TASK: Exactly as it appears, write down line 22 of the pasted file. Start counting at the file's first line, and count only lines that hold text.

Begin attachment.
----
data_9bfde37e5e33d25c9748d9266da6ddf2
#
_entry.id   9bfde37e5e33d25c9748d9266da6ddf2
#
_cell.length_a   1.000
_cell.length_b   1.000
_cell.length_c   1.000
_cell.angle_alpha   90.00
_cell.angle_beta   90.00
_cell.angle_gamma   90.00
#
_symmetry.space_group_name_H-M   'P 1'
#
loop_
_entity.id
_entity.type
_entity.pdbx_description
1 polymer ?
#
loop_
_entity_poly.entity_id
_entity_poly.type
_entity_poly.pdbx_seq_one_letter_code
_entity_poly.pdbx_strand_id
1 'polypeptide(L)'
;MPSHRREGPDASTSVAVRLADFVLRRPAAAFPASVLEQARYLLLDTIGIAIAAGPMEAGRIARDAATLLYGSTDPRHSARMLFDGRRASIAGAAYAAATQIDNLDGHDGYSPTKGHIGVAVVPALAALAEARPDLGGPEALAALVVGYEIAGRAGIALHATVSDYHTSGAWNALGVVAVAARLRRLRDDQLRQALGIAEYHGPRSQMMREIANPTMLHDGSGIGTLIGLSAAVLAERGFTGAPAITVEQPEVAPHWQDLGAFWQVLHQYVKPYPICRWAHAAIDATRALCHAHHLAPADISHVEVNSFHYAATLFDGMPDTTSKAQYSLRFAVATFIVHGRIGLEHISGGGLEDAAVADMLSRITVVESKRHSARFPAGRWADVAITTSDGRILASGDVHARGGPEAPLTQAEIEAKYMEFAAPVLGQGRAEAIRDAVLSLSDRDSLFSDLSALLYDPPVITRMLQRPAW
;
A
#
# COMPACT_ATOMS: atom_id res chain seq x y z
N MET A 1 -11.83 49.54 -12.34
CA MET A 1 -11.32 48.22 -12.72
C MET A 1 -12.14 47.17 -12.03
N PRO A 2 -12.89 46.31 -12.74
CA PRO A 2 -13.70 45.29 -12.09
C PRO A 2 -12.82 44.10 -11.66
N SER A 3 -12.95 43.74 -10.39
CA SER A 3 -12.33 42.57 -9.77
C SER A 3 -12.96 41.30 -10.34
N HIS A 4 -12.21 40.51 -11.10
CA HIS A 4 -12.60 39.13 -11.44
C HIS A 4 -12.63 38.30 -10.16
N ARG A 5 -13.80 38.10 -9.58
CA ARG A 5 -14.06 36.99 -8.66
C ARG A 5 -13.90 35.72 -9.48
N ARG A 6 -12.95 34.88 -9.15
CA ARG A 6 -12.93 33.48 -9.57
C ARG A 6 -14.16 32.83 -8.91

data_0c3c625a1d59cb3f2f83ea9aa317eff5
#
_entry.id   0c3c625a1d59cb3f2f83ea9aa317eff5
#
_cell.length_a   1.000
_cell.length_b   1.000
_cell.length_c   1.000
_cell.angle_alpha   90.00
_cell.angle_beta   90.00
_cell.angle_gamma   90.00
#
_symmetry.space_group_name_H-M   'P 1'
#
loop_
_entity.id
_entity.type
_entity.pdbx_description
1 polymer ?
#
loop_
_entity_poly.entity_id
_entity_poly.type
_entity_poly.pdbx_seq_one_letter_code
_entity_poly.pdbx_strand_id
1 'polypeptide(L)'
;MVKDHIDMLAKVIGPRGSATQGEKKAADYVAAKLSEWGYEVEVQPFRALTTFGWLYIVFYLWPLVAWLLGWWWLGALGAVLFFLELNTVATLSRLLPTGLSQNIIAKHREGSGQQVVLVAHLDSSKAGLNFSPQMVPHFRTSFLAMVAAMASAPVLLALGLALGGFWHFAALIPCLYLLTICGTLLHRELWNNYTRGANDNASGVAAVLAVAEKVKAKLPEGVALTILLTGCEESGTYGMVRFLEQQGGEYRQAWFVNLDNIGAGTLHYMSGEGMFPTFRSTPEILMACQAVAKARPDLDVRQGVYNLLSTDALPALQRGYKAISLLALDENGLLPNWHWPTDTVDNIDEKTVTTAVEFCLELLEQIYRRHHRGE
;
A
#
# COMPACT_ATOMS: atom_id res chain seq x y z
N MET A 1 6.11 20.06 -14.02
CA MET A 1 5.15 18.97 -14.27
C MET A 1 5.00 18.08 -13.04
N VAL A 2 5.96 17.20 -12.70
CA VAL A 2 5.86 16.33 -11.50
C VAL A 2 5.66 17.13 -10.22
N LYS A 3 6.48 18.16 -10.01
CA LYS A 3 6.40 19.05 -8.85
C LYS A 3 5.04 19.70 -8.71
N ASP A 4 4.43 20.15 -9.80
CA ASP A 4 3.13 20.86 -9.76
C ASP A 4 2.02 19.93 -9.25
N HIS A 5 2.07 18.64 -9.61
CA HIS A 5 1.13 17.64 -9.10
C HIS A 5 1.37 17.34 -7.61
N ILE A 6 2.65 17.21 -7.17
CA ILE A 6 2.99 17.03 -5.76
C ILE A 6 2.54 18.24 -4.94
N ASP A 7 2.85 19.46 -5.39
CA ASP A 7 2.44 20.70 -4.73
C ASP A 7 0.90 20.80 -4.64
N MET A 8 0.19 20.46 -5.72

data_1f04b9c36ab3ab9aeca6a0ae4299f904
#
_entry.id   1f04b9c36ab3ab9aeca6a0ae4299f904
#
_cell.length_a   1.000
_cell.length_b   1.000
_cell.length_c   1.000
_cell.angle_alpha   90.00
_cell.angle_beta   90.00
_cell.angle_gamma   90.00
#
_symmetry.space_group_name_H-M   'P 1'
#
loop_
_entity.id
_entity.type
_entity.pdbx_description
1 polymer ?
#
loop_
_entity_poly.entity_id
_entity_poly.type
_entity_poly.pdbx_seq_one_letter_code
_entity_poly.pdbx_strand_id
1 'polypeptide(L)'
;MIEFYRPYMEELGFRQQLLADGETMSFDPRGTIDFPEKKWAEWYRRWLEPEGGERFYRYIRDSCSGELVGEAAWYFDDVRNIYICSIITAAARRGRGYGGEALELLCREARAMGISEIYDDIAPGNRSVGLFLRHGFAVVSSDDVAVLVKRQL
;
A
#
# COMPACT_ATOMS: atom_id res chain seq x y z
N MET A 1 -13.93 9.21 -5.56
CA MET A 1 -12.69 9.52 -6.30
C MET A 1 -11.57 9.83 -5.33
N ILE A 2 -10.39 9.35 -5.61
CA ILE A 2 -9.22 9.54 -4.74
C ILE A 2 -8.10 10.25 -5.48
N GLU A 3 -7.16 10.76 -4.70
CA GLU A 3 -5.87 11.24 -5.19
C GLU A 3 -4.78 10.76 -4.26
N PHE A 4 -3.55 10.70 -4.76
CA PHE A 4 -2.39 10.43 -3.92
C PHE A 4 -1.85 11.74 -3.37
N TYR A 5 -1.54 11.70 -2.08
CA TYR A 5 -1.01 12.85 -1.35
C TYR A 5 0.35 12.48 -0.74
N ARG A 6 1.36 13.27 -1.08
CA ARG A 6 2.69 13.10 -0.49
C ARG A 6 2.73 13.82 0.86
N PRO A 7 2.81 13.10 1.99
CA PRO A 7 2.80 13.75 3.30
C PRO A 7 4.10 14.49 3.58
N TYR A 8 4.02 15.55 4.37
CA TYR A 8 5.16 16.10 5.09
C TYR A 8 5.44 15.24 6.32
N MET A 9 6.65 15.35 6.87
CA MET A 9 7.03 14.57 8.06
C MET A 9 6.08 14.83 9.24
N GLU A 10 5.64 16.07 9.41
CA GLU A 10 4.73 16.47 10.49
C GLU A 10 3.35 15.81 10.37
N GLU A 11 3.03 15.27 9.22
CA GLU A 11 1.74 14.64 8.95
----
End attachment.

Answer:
_entity_poly.type